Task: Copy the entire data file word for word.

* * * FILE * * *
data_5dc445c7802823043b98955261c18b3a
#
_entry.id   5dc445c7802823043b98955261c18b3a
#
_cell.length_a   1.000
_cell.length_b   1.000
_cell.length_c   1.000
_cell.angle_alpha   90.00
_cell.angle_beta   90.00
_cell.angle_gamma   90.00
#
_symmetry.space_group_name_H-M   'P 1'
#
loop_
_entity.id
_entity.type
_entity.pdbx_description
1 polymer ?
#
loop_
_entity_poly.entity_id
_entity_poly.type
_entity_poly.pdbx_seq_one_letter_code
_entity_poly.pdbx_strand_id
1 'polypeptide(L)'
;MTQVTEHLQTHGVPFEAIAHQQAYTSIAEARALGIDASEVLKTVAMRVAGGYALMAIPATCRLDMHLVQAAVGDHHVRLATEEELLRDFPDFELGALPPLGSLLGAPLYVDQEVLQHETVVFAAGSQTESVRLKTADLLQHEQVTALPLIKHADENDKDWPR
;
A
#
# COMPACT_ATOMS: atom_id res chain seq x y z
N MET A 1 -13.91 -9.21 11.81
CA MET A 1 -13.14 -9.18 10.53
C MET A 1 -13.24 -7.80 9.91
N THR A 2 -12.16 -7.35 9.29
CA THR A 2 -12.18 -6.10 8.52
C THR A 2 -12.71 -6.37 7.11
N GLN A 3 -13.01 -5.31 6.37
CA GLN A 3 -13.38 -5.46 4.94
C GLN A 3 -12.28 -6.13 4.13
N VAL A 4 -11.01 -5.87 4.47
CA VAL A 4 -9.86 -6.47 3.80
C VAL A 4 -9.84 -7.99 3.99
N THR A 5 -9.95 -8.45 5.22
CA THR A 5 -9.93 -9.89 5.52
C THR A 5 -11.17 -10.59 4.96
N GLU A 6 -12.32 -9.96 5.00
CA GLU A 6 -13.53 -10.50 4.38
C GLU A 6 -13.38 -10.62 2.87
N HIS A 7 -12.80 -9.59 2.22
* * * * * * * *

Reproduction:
data_5dc445c7802823043b98955261c18b3a
#
_entry.id   5dc445c7802823043b98955261c18b3a
#
_cell.length_a   1.000
_cell.length_b   1.000
_cell.length_c   1.000
_cell.angle_alpha   90.00
_cell.angle_beta   90.00
_cell.angle_gamma   90.00
#
_symmetry.space_group_name_H-M   'P 1'
#
loop_
_entity.id
_entity.type
_entity.pdbx_description
1 polymer ?
#
loop_
_entity_poly.entity_id
_entity_poly.type
_entity_poly.pdbx_seq_one_letter_code
_entity_poly.pdbx_strand_id
1 'polypeptide(L)'
;MTQVTEHLQTHGVPFEAIAHQQAYTSIAEARALGIDASEVLKTVAMRVAGGYALMAIPATCRLDMHLVQAAVGDHHVRLATEEELLRDFPDFELGALPPLGSLLGAPLYVDQEVLQHETVVFAAGSQTESVRLKTADLLQHEQVTALPLIKHADENDKDWPR
;
A
#
# COMPACT_ATOMS: atom_id res chain seq x y z
N MET A 1 -13.91 -9.21 11.81
CA MET A 1 -13.14 -9.18 10.53
C MET A 1 -13.24 -7.80 9.91
N THR A 2 -12.16 -7.35 9.29
CA THR A 2 -12.18 -6.10 8.52
C THR A 2 -12.71 -6.37 7.11
N GLN A 3 -13.01 -5.31 6.37
CA GLN A 3 -13.38 -5.46 4.94
C GLN A 3 -12.28 -6.13 4.13
N VAL A 4 -11.01 -5.87 4.47
CA VAL A 4 -9.86 -6.47 3.80
C VAL A 4 -9.84 -7.99 3.99
N THR A 5 -9.95 -8.45 5.22
CA THR A 5 -9.93 -9.89 5.52
C THR A 5 -11.17 -10.59 4.96
N GLU A 6 -12.32 -9.96 5.00
CA GLU A 6 -13.53 -10.50 4.38
C GLU A 6 -13.38 -10.62 2.87
N HIS A 7 -12.80 -9.59 2.22